3:11 PM Erin Paul: I just had to make sure I could print out this entire conversation. And I can.

    3:11 PM Erin Paul: Please do not touch my account.

    3:11 PM Sarah: It’s best to copy into a Word Document and then print it.

    3:11 PM Erin Paul: I will be following up.

    3:12 PM Sarah: If you are not disputing the $225 charge, what did you need to speak to the manager regarding?

    3:13 PM Erin Paul: I think I will deal with this another way. Kind regards.

    3:13 PM Sarah: Thank you for choosing Rogers Live Chat. Please feel free to bookmark our direct link, We are available between the hours of 7AM to midnight Monday to Friday, and 8AM to midnight Saturday and Sunday EST. For your reference your session id is:161189603

    3:13 PM Sarah has ended the session.

  2. I can’t imagine how in the world she arrived at a figure in the millions. 75 MB of usage = 75,000 kB, which at $0.03/kB = $2,250.

    Perhaps the confusion was that the rep mixed up the cost in megabytes ($30/MB) with the cost in kilobytes ($0.03/kB).

    If you use a fictitious value of $30/kB, then you arrive at a value in the millions.

    Nonetheless, roaming is a ripoff.

  3. The customer service agent in the live chat did not seem rude. They were simply following Rogers’ outrageous guidelines.

    Had the first customer service agent taken care of things properly, this would not have happened.

    Agreed that roaming & data charges & most other fees are ridiculous, but with essentially telecom monopolies (few overpriced options because government limits ownership), this causes inflated prices & big profits for the companies.

  4. For roaming, there is a much simpler vast cheaper option. It’s called Amazon.

    Simply order a local SIM card (obviously, this doesn’t work everywhere but the principler is the same).

    For example, I’m in Germany for 4 months, so I simply ordered a local micro SIM card. I get cheap local calls and 5 cents a minute to Canada/US.

    Over Christmas, we were in Florida. So the first stop is to Walmart to get either a call-by-call phone or micro SIM.

    Either way, everyone can reach me via email or Skype. And of course with Imessenger and whatsapp, we can still chat at no cost.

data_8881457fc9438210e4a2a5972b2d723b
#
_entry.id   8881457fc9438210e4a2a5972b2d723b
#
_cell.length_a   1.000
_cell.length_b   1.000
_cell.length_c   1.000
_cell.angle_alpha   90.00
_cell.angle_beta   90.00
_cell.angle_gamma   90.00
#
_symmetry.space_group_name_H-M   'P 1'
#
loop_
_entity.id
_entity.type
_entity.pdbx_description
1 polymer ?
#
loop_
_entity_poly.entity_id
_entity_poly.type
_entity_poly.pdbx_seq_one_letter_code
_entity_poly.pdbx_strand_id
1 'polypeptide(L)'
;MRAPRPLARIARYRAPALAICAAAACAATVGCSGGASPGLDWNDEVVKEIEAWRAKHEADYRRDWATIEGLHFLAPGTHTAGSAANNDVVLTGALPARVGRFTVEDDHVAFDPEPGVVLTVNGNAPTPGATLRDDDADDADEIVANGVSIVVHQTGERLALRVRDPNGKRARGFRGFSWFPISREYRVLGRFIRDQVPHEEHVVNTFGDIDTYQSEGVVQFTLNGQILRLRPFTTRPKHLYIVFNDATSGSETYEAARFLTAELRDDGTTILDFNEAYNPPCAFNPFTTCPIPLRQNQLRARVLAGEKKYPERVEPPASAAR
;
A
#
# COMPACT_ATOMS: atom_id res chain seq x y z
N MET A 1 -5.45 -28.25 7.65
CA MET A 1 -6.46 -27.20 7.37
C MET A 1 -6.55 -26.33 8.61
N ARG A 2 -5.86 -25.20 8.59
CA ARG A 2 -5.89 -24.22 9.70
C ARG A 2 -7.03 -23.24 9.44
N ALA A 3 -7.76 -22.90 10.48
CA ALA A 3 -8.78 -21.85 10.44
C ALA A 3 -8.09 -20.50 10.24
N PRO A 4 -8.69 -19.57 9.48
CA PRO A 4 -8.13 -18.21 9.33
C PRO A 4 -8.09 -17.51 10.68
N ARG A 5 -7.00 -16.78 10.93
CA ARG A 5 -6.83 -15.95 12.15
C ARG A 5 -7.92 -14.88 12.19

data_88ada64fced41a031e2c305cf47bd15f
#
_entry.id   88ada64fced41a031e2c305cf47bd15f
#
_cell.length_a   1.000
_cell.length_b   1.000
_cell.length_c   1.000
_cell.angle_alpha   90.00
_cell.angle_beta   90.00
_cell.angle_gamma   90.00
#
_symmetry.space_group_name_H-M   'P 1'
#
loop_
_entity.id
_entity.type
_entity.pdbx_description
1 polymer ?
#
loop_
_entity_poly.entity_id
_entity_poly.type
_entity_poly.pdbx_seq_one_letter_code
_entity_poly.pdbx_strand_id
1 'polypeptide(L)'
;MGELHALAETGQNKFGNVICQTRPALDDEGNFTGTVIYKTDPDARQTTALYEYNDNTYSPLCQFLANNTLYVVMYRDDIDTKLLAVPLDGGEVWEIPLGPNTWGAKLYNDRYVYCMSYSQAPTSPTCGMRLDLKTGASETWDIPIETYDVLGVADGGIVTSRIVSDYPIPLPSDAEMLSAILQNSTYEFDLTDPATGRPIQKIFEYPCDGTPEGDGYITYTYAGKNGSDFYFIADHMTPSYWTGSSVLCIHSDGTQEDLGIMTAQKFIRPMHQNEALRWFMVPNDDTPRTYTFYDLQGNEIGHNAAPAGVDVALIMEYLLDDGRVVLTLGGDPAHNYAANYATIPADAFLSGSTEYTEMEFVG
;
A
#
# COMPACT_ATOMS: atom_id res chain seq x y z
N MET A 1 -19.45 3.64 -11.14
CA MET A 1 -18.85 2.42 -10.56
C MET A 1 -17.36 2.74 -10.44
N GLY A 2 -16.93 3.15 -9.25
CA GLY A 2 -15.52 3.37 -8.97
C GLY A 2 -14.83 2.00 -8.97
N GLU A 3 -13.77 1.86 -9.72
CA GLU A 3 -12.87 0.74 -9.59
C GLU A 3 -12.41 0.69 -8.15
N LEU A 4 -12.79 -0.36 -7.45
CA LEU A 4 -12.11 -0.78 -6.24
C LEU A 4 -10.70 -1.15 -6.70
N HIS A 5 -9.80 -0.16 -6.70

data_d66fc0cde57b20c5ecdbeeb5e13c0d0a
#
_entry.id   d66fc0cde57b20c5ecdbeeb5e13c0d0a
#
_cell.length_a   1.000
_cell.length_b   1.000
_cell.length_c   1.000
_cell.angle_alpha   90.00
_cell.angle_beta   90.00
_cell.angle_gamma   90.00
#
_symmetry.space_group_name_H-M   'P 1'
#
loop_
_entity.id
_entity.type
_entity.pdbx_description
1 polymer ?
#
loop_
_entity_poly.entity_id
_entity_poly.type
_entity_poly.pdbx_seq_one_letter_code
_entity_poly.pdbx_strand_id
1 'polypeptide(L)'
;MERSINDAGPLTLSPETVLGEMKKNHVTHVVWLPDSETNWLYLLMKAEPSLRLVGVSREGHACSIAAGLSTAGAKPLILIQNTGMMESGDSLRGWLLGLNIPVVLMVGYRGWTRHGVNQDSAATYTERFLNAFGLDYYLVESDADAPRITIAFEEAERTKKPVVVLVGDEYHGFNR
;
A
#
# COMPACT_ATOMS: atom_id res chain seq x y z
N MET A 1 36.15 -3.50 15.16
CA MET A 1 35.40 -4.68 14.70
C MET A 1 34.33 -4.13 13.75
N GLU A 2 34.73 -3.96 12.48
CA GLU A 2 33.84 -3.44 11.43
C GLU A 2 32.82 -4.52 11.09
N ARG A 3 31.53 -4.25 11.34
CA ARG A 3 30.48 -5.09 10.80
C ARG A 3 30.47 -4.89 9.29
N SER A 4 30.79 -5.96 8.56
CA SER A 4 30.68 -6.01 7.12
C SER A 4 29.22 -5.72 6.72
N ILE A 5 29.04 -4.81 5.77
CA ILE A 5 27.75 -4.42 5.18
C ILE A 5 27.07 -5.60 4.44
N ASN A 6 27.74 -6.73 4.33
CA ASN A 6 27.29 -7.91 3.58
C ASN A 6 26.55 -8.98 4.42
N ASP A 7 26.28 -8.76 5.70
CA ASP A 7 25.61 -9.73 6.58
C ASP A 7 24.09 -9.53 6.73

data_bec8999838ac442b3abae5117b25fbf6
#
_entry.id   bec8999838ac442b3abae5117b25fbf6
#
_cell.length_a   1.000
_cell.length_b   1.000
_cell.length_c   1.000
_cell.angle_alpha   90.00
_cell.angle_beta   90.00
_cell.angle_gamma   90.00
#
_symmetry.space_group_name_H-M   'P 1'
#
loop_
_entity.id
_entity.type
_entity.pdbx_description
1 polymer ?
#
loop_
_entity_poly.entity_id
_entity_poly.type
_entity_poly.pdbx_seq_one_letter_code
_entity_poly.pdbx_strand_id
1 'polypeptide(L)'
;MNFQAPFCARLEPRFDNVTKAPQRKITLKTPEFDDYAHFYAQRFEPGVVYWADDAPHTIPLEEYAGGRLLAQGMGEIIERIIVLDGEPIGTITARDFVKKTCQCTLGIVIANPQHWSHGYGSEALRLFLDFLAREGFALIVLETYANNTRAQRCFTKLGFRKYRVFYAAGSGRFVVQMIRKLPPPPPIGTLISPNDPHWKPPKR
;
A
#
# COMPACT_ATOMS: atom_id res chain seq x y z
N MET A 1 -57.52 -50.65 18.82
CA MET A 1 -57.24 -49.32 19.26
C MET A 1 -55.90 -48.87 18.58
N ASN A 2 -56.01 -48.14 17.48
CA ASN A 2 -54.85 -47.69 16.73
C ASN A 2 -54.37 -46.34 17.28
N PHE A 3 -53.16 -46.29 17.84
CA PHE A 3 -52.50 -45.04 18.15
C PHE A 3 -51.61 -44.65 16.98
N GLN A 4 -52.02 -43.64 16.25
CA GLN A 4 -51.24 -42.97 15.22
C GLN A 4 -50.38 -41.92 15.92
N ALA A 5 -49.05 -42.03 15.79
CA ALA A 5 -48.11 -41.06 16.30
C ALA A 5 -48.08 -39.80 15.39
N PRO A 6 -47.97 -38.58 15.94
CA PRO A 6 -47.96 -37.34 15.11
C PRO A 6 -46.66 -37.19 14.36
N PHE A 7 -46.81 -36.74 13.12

5. Tom: I’m sure the woman’s tone is heavily influenced by Rogers’ guidelines, but it still comes off as rude.

    “Not sure what you mean (by bill complaints”? That’s rather insulting, if you ask me.

    The problem is that CSreps often sound like computer programs — everything seems to be a scripted, copy-and-paste answer with details filled in.

    If they instead spoke to customers as if they were people, with feelings and frustrations, it would go a long way.

    I’ve had my struggles with Rogers (I wonder if I’ve dealt with Sarah before). I’ve been on the phone trying to rectify a problem for an hour with the CSreps saying “no, we can’t do anything… No… Nuh-uh… Nope…” to the point where it killed the battery on my phone.

    I called back, got somebody else, and he said “Yes, that can be done, no it’s not a problem.” Fixed in two minutes.

    If you ask me, Rogers tries to prevent people with actual decision-making authority from talking to customers, while taking away power to fix problems on the spot from CSreps speaking to customers.

    My guess on the million dollar figure was that Sarah mistook it for the total number of bytes used (not kB). But this is where “speaking like a robot” comes in; she should have realised that was a ludicrous number.

    She should have questioned it and said, “Hey, what’s going on here?”

  6. According to the chat, if Paul accumulated the amount of $1,963,130.88 in total at $0.03 per KB (according to the chat) that would mean Paul used 62.40625 GB not KB or MB.

    If I was roaming and used 62GB and had no Rogers plans allotted for 62 GB (as per their website), I’d be pretty happy to pay only $225.

    Paul needs a life instead of posting articles that clearly show he’s in the wrong. Do some math, sir.